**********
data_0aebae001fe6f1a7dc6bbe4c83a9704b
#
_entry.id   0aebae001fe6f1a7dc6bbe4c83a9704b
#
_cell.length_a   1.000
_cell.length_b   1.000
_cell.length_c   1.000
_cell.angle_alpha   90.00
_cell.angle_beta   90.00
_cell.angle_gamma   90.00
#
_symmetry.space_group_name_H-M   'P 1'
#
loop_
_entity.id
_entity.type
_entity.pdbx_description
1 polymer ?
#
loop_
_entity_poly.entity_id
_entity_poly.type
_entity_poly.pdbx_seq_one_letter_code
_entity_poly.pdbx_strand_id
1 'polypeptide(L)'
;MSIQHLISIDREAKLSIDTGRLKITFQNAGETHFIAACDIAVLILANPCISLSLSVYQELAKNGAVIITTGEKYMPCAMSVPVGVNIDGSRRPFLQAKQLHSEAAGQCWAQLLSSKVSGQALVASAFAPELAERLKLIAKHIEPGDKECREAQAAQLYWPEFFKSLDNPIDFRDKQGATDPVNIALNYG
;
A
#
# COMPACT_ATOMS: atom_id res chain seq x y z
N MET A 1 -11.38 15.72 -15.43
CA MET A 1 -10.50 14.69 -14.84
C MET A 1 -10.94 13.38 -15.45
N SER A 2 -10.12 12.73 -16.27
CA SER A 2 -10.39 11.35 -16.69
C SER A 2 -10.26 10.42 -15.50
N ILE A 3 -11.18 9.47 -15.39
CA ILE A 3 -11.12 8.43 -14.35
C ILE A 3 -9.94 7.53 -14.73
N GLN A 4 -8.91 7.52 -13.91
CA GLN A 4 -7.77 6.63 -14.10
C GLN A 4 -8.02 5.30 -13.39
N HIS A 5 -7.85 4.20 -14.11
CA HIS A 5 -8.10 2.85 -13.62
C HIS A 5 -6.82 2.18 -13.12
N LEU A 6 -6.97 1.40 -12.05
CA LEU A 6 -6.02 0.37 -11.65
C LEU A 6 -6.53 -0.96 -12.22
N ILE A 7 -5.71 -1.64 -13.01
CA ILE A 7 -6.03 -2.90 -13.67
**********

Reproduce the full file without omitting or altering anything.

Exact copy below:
data_0aebae001fe6f1a7dc6bbe4c83a9704b
#
_entry.id   0aebae001fe6f1a7dc6bbe4c83a9704b
#
_cell.length_a   1.000
_cell.length_b   1.000
_cell.length_c   1.000
_cell.angle_alpha   90.00
_cell.angle_beta   90.00
_cell.angle_gamma   90.00
#
_symmetry.space_group_name_H-M   'P 1'
#
loop_
_entity.id
_entity.type
_entity.pdbx_description
1 polymer ?
#
loop_
_entity_poly.entity_id
_entity_poly.type
_entity_poly.pdbx_seq_one_letter_code
_entity_poly.pdbx_strand_id
1 'polypeptide(L)'
;MSIQHLISIDREAKLSIDTGRLKITFQNAGETHFIAACDIAVLILANPCISLSLSVYQELAKNGAVIITTGEKYMPCAMSVPVGVNIDGSRRPFLQAKQLHSEAAGQCWAQLLSSKVSGQALVASAFAPELAERLKLIAKHIEPGDKECREAQAAQLYWPEFFKSLDNPIDFRDKQGATDPVNIALNYG
;
A
#
# COMPACT_ATOMS: atom_id res chain seq x y z
N MET A 1 -11.38 15.72 -15.43
CA MET A 1 -10.50 14.69 -14.84
C MET A 1 -10.94 13.38 -15.45
N SER A 2 -10.12 12.73 -16.27
CA SER A 2 -10.39 11.35 -16.69
C SER A 2 -10.26 10.42 -15.50
N ILE A 3 -11.18 9.47 -15.39
CA ILE A 3 -11.12 8.43 -14.35
C ILE A 3 -9.94 7.53 -14.73
N GLN A 4 -8.91 7.52 -13.91
CA GLN A 4 -7.77 6.63 -14.10
C GLN A 4 -8.02 5.30 -13.39
N HIS A 5 -7.85 4.20 -14.11
CA HIS A 5 -8.10 2.85 -13.62
C HIS A 5 -6.82 2.18 -13.12
N LEU A 6 -6.97 1.40 -12.05
CA LEU A 6 -6.02 0.37 -11.65
C LEU A 6 -6.53 -0.96 -12.22
N ILE A 7 -5.71 -1.64 -13.01
CA ILE A 7 -6.03 -2.90 -13.67